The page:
Why is the memory address space dedicated to only 15 bits rather than 16?
The architecture of the Hack Computer requires that the target address for jumps be in the A register. Since the MSB of the instructions is used to identify the type of instruction, only 15 bits of data are available in A-instructions. This means that two instructions are required to load a 16-bit constant into the A register.
Limiting the address space to 15 bits keeps thing as simple as possible.
If the address space was 16 bits, then a simple instruction sequence like
must be expanded by the assembler if Target has its MSB set. The generated code will need to be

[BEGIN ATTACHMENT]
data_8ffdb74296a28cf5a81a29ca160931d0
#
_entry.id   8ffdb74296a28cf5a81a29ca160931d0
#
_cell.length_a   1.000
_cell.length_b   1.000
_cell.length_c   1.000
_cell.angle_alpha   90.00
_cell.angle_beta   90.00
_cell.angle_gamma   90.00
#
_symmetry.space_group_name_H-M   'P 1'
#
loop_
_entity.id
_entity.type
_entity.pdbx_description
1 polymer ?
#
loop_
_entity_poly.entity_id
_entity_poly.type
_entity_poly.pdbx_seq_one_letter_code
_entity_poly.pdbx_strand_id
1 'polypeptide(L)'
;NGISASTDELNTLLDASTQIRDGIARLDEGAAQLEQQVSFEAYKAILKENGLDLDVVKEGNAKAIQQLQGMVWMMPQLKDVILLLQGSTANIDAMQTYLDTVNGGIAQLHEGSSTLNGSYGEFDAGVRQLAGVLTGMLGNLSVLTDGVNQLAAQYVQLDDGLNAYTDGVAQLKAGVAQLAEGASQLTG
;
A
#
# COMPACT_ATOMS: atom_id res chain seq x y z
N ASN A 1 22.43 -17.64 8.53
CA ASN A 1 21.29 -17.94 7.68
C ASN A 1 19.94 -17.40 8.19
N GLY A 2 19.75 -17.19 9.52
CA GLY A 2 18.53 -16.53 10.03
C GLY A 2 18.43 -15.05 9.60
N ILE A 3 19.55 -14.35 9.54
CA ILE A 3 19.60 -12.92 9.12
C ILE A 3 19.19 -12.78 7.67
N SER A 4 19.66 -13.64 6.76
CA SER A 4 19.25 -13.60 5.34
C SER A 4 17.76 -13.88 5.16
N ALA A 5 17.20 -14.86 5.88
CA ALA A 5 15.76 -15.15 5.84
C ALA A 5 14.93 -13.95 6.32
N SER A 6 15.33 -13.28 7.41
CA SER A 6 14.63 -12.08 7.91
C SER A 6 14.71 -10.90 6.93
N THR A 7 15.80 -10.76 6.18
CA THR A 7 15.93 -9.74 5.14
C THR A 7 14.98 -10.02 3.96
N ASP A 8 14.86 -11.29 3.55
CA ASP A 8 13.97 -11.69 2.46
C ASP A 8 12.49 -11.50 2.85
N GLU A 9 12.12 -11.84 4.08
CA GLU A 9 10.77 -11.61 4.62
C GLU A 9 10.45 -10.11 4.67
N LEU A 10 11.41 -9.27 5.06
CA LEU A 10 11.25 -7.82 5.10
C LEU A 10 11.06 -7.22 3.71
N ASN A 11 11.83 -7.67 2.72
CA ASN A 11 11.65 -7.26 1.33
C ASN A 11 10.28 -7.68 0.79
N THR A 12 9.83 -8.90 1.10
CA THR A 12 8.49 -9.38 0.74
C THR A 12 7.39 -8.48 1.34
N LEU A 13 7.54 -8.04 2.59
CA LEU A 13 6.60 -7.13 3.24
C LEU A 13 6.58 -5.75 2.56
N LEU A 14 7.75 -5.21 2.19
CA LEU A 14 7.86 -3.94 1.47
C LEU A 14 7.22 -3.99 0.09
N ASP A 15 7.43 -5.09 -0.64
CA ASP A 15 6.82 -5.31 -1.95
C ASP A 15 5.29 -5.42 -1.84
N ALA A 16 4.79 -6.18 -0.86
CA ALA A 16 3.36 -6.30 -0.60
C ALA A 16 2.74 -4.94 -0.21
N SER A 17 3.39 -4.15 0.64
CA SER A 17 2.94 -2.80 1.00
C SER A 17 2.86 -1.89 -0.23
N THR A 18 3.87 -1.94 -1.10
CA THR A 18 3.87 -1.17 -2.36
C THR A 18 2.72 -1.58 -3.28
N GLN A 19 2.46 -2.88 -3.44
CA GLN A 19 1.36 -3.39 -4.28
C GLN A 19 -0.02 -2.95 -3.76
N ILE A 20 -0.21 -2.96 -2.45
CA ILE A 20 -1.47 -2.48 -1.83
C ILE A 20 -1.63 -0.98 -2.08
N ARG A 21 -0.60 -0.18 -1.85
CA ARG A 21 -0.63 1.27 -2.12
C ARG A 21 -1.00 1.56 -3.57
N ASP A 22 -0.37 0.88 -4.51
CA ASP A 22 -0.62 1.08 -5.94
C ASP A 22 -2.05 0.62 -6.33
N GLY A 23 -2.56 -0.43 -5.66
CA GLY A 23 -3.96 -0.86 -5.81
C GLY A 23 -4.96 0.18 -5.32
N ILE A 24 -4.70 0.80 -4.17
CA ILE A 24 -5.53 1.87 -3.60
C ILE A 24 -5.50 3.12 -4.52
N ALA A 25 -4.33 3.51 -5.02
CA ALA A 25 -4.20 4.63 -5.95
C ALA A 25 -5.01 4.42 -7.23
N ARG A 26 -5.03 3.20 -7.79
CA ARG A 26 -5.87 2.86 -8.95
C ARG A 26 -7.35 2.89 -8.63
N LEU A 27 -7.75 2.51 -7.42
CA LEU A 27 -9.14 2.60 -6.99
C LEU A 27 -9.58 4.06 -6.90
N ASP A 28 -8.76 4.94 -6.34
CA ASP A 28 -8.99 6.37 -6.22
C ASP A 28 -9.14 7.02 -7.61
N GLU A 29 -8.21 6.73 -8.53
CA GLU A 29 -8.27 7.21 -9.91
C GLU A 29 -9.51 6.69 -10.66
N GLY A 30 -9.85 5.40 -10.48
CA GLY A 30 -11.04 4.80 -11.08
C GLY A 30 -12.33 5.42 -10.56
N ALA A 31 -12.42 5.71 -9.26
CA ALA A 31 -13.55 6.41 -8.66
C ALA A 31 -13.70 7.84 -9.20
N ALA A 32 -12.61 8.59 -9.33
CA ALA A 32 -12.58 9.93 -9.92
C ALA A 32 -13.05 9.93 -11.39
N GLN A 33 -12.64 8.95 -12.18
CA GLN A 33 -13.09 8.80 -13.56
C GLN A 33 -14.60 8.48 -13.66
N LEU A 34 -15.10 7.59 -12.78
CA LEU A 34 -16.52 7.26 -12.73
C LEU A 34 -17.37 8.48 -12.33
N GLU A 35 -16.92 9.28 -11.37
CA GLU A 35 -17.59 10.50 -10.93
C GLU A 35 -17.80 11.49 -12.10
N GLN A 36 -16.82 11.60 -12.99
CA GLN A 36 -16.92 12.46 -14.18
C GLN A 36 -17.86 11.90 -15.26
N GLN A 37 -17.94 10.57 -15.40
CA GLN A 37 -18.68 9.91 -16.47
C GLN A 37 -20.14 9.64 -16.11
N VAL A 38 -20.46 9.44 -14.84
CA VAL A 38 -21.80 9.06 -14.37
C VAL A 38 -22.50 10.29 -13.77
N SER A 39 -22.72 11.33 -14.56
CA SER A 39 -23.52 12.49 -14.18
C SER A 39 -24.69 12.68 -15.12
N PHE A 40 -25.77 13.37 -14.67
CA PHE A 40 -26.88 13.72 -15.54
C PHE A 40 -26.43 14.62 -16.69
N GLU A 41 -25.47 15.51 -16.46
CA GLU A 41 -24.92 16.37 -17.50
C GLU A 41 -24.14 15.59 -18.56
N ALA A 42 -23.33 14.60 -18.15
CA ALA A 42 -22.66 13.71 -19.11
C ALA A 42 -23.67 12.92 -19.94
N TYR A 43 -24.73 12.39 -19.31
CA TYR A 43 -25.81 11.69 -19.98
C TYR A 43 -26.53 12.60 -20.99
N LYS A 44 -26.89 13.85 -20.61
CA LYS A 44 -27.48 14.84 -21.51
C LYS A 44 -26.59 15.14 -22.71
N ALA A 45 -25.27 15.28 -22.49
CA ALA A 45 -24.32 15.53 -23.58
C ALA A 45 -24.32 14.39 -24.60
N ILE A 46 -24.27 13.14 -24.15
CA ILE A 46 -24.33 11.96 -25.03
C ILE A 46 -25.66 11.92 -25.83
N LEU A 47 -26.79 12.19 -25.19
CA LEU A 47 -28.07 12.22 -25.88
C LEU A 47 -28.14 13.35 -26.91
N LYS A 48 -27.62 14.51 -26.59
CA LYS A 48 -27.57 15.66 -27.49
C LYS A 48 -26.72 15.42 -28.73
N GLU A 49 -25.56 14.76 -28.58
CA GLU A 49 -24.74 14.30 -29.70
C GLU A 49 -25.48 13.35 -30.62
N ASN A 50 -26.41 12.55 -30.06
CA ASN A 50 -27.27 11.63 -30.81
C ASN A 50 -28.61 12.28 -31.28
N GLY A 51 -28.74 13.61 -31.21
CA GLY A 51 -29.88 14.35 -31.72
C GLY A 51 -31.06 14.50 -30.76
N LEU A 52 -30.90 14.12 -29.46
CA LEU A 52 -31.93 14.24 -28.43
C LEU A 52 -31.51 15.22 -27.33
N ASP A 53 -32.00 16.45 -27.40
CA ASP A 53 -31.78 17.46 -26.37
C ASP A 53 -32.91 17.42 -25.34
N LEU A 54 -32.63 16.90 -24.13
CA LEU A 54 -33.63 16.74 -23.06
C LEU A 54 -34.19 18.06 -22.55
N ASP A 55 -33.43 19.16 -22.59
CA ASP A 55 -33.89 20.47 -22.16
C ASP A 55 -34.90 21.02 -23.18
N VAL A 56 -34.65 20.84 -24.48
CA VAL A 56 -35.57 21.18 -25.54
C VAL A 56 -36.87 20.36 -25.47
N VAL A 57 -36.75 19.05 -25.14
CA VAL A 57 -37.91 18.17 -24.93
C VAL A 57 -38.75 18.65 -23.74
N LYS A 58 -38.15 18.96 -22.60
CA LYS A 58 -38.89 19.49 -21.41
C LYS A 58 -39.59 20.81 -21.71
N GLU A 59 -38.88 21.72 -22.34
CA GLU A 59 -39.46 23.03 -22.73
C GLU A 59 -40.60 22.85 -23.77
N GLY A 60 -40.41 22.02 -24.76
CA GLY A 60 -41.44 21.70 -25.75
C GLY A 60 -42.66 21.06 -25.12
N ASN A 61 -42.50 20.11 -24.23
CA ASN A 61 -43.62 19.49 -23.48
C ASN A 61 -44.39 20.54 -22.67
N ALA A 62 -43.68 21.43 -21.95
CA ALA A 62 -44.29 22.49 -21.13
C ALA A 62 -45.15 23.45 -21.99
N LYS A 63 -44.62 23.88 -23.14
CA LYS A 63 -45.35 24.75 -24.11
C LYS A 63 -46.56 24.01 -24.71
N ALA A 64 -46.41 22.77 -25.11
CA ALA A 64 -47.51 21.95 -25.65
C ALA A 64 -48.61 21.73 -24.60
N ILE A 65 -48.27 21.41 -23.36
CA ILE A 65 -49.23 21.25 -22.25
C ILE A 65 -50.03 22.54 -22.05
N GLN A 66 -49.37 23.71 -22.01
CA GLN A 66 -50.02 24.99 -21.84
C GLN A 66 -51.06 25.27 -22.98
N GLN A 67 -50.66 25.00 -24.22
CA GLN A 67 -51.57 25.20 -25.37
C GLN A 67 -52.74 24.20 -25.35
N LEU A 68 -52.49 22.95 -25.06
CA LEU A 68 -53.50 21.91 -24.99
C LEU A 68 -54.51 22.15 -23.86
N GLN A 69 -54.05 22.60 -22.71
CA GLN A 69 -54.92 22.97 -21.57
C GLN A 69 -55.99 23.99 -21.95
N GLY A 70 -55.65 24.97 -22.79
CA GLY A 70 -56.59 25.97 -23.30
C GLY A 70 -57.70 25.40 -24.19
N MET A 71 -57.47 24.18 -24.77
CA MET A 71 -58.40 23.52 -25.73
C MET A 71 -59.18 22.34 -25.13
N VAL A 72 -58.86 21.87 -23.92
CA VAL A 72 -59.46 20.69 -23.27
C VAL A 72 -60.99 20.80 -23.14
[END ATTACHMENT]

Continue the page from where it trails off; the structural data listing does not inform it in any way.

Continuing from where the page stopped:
A simple 2-pass assembler will need to assume that all A-commands might need two instructions, so the vast majority of them will be wasting a memory word. The alternative is to make an optimizing assembler that determines which A-commands need the extra instruction. This is a rather complex operation that occurs between pass 1 and pass 2.
Could this be solved by creating a third register?
We would have the Instruction (I), D and A Registers.
This way it wouldn't have to use the MSB as anything in I would always be an instruction. Maybe I'm missing the point...